Flow Tips Newsletter

The Answer for the Collection Filter & Collection Sort Challenge – Salesforce Flow Tips Newsletter

Hello folks,

Last week I told you that I challenged myself to use as few elements as possible when searching for particular records among the cases in my Org. You can find the Collection Filter and Collection Sort post here.

I started with a get element that returns all the cases that have both account and contact assignments. I was able to extract the following information with only one get element:

  • Most Recently Modified Case
  • Oldest Modified Case
  • Oldest Modified Case Account Name
  • Number of Cases by this Account
  • Most Recently Closed Date for this Account
  • Contact Id on this Case
  • Number of Cases for this Contact
  • Oldest Closed Date for this Contact on this Case

It took me 21 elements, including one get, to find all these records. How did I achieve this? Check the image above for the details. Click on the image to see a bigger version.

Enjoy.

Andy Engin Utkan

P.S. If you like this newsletter, forward it to your friends. They can sign up for it here.

Enjoy.

P.S. Originally published on 06/07/2022.

Read the previous issue of the newsletter here.

Read the next issue of the newsletter here.

Subscribe to the weekly educational Salesforce Flow Tips newsletter here.

Standard
Flow Tips Newsletter

Collection Filter and Collection Sort Challenge – Salesforce Flow Tips Newsletter

Hello folks,

How powerful are the collection sort and collection filter elements? How should you use them?

I experimented with collection filter and collection sort elements to see how far I can go using only one get element. In other words, I wanted my flow only to use up one SOQL against the governor limits.

I started with a get element that returns all the cases that have both account and contact assignments. I was able to extract the following information with only one get element:

  • Most Recently Modified Case
  • Oldest Modified Case
  • Oldest Modified Case Account Name
  • Number of Cases by this Account
  • Most Recently Closed Date for this Account
  • Contact Id on this Case
  • Number of Cases for this Contact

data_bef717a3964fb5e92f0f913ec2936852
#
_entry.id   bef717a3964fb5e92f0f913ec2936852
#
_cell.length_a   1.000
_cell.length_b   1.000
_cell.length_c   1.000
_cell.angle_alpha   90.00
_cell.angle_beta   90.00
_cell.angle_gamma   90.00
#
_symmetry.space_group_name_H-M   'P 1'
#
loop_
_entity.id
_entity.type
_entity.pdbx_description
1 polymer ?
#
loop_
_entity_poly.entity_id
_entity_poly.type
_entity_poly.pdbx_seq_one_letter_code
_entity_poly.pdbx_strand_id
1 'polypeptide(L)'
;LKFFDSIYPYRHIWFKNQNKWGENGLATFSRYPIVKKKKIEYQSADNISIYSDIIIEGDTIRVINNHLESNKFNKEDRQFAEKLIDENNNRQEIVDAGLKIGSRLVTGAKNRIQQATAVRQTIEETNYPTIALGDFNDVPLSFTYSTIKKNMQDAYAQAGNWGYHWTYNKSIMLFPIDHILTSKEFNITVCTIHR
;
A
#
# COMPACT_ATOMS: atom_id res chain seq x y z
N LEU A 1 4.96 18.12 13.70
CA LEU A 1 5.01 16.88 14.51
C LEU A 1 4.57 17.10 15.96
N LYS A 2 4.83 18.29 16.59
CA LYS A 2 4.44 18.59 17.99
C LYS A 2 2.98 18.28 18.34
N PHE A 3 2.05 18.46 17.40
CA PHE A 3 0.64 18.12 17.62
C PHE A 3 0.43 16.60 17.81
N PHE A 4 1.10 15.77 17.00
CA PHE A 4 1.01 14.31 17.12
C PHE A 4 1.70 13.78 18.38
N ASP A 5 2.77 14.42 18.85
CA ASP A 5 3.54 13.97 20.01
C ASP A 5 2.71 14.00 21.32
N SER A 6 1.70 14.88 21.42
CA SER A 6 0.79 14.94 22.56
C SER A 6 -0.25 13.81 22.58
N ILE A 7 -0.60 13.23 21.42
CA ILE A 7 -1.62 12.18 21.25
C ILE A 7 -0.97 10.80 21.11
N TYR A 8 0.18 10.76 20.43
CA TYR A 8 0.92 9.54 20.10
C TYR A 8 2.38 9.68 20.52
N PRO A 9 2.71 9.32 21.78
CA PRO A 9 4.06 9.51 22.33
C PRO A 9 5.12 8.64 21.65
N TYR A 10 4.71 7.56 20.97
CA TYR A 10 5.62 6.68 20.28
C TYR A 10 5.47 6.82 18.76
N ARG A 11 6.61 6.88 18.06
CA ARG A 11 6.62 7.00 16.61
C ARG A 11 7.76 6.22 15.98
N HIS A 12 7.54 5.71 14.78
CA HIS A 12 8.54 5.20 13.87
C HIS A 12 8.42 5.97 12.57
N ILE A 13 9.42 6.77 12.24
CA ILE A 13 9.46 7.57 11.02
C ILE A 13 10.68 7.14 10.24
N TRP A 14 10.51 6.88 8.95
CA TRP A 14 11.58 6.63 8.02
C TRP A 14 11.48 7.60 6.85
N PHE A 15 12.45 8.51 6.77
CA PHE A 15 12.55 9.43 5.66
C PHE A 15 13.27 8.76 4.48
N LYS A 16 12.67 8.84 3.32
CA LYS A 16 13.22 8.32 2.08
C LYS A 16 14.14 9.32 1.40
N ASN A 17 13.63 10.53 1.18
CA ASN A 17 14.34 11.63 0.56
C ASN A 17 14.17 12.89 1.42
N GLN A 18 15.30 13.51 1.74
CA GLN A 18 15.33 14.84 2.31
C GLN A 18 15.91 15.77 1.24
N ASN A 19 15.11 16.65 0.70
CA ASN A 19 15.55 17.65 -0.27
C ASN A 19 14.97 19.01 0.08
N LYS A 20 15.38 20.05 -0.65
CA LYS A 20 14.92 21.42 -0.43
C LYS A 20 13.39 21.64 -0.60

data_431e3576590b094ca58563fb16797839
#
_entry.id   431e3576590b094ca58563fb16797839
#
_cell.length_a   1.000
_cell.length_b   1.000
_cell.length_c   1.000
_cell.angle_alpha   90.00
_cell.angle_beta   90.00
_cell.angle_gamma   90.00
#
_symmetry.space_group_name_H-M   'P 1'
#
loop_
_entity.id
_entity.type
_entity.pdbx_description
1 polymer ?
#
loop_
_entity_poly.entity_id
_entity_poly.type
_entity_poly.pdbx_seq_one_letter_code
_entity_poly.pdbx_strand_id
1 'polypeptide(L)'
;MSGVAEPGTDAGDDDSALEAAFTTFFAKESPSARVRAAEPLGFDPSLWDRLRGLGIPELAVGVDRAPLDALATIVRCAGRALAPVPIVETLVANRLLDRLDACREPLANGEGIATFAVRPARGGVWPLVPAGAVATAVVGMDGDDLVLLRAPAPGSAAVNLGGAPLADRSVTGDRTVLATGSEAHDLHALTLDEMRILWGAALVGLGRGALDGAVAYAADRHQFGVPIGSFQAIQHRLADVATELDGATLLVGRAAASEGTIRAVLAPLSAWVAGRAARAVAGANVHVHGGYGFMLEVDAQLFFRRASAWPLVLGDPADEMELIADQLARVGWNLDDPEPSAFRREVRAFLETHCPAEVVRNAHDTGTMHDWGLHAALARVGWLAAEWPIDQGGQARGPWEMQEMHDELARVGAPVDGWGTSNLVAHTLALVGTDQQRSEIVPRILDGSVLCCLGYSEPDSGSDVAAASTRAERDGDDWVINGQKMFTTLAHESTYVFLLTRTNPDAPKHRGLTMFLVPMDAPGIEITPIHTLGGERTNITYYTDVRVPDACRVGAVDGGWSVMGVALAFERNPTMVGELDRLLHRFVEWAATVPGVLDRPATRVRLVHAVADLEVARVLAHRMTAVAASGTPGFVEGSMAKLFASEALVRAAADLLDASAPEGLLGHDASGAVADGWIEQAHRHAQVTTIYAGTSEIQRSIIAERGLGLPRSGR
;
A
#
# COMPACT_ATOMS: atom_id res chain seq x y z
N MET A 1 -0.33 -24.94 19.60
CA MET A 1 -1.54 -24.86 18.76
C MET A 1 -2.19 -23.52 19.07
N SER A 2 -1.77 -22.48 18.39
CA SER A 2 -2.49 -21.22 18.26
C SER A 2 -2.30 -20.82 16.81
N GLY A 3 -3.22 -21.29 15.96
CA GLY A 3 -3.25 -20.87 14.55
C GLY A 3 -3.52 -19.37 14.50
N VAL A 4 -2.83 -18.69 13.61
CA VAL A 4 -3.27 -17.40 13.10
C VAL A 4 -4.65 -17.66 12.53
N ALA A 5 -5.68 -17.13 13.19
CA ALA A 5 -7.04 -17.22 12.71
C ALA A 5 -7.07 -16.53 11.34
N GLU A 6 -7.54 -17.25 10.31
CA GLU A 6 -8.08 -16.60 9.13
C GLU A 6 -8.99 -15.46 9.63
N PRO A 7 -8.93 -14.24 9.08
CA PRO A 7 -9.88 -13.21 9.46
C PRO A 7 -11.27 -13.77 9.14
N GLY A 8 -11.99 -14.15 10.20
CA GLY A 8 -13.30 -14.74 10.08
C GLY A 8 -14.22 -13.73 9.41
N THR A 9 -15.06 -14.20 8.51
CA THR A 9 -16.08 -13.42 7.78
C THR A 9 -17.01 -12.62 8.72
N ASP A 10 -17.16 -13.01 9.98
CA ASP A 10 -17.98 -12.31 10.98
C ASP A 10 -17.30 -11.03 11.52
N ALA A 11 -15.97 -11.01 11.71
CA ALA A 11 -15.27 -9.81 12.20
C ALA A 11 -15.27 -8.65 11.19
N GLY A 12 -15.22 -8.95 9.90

• Oldest Closed Date for this Contact on this Case

Please see the image for the results.

How many elements did I use? Did I have to loop?

Here are the answers:

  • Your get element gives you sorting functionality. Use it.
  • You have to loop to get the min and max values, such as the oldest and most recent, sorted by Date and Time. But you need to loop only for one iteration. So you can exit after you assign the first record to a variable.
  • Your loop can use the existing sort or the reverse sort. Use this functionality.
  • Initially, I used a counter variable to exit the loop, but this was unnecessary. You need to exit the loop regardless after the first iteration. Insert a decision and connect both branches to the next element outside the loop.
  • You can get a count of records by using an assignment element with the operator “equals count”.

I experimented with the formula criteria inside the collection filter element without much luck. I think this functionality does not allow for filters with variable values on the right side of the equation. “ContactId on the current record = ContactIdVariable” formula did not work.

What do you think? Can these elements save you lengthy loops and executed elements?

How many elements, excluding the start or the end element, did I use to extract this information.

Join the discussion on LinkedIn here or Twitter here.

Live session recording links:

Watch Melody Lwo of Salesforce Flowsome and me either on LinkedIn here or YouTube here.

Enjoy.

P.S. Originally published on 05/30/2022.

Read the previous issue of the newsletter here.

Read the next issue of the newsletter here.

Subscribe to the weekly educational Salesforce Flow Tips newsletter here.

Standard